Review: The Loop by Jeremy Robert Johnson

cover of The Loop by Jeremy Robert JohnsonThe Loop by Jeremy Robert Johnson
Saga Press (September 29, 2020)

320 pages; $26.99 paperback; $9.99 e-book
Reviewed by Sadie Hartmann

You know, if I didn’t have to sleep, eat, or tend to the family during this stay-at-home order, I would have sat and read this one straight through. This book is everything.

Cue some strange intro music like the eerie riffs from X-Files or the digital notes of that synthesized melody from Stranger Things and settle into this binge-worthy genre mashup. Best known for his bizarro-horror style and flavor, Jeremy Robert Johnson is an unexpected hero for the coming-of-age conspiracy thriller genre.

Wait, is that a genre, or did JRJ just invent it?

In any event, this book covers a lot of ground and offers something for everyone: A strong, female protagonist named Lucy; witty (hilarious) sidekick besties, Brewer and Bucket; and a rocket-fueled storyline about a biologically engineered virus leaked from a lab and wreaking havoc in a small, rural town in the Pacific Northwest. There’s even a likable radio personality known as the Nightwatchman that gave me strong Pump Up the Volume vibes. Do you remember that movie with Christian Slater? Well I do.  One of my favorite aspects of Johnson’s writing is the way everything is stylistically cinematic to read like a cult-classic from a familiar era (definitely the late ‘80s to mid-’90s).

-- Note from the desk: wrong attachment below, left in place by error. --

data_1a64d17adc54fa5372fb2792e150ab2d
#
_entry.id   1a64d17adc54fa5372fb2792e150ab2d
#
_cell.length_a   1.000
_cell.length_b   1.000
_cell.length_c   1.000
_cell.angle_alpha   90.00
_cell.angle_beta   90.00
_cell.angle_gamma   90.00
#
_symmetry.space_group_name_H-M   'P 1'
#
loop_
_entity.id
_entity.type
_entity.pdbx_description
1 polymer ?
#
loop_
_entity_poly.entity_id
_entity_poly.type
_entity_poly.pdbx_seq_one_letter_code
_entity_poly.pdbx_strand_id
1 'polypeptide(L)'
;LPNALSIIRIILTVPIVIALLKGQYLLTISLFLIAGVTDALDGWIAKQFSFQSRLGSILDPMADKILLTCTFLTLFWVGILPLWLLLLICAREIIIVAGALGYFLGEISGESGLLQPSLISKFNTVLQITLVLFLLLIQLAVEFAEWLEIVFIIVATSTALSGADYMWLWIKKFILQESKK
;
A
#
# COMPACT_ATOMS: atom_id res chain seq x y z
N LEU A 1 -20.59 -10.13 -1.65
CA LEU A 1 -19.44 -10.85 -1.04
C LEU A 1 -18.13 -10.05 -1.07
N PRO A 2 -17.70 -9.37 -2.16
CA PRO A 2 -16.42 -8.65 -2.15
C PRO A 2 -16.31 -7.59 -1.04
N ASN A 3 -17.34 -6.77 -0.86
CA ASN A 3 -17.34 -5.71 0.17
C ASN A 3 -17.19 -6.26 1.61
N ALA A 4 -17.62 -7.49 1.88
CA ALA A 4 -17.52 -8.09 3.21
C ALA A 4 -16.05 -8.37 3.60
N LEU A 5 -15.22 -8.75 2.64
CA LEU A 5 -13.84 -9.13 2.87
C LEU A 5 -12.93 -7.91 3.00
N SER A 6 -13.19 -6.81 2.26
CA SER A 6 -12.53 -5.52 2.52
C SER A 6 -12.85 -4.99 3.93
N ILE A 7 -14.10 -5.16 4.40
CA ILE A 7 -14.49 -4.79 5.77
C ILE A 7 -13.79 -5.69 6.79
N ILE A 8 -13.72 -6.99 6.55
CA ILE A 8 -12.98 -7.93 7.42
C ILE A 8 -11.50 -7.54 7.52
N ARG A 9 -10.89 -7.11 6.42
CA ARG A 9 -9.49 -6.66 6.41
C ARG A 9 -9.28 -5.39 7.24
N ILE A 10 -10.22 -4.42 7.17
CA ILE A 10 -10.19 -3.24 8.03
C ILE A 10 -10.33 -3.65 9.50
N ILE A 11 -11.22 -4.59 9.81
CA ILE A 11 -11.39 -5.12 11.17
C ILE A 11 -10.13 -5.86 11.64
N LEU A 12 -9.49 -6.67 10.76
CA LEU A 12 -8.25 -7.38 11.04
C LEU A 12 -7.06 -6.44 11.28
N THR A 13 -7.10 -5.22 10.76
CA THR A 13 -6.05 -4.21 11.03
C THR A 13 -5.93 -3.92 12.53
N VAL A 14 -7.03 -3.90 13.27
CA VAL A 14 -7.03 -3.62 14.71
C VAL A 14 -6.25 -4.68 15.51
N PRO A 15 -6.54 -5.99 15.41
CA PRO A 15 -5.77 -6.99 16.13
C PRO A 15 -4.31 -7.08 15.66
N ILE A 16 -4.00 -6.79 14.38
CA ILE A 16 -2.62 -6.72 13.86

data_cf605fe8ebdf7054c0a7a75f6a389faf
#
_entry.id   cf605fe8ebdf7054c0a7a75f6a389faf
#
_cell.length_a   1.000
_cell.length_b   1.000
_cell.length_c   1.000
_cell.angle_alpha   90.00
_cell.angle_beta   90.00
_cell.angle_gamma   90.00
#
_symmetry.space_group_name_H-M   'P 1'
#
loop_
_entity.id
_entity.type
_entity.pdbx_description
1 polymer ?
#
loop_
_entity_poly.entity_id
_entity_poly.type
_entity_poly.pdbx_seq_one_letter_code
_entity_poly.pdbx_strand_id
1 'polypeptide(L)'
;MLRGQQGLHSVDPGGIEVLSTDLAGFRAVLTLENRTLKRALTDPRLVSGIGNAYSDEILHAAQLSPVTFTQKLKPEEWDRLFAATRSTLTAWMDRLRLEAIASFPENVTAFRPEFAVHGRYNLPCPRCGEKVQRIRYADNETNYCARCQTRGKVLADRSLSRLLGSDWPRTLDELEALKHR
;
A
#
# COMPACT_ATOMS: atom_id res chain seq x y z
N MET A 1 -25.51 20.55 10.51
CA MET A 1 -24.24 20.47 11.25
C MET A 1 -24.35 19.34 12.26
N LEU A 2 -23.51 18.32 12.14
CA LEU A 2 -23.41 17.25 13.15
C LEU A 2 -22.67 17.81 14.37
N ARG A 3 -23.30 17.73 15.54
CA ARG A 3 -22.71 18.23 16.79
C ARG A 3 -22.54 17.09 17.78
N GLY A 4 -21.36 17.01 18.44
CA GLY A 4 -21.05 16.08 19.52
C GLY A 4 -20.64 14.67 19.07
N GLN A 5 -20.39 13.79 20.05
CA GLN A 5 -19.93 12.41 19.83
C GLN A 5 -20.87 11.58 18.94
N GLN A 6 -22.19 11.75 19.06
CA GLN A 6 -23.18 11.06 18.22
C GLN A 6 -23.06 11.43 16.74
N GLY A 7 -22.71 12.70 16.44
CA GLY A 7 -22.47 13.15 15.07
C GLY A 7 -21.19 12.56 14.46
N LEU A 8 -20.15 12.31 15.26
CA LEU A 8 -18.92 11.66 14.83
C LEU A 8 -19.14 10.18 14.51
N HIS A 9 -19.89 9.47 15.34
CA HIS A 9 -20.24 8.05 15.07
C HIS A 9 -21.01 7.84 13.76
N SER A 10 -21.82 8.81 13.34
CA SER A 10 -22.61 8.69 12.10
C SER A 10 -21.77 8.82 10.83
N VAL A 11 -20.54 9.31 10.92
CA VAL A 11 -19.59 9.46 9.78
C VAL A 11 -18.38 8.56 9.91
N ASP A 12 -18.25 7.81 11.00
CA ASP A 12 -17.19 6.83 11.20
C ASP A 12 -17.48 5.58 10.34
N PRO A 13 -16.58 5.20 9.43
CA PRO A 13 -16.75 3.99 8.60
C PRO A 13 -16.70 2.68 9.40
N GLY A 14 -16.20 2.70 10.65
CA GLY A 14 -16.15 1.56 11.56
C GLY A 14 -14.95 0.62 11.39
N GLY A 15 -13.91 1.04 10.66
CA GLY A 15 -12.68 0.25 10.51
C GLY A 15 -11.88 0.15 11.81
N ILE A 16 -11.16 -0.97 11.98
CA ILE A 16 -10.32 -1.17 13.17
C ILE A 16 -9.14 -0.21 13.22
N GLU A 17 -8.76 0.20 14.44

But wait! That’s not all!

Given that this is a Jeremy Robert Johnson novel, readers can expect thoughtfully executed social commentary—primarily race and class. I enjoyed how Johnson utilized tension between kids from middle class families and the privilege that rich kids enjoy. Folded into this tension is Johnson’s natural-born talent for wit and sarcasm as well as his flair for spot-on pop culture references—a trifecta of storytelling gifts that Johnson’s fanbase has come to expect from his books.

On that note, this is where I recommend JRJ’s collection of stories, Entropy in Bloom. The Loop showcases his talent for breathing authenticity into his characters through realistic dialog and meaningful relationships in a way that I have seen in his short story work but is fully realized in this novel.

The Loop is a unique creation capable of melting even the hardest hearts. I dare you not to feel your feelings. This is a favorite book of 2020 for sure, and possibly my new favorite book of Johnson’s.

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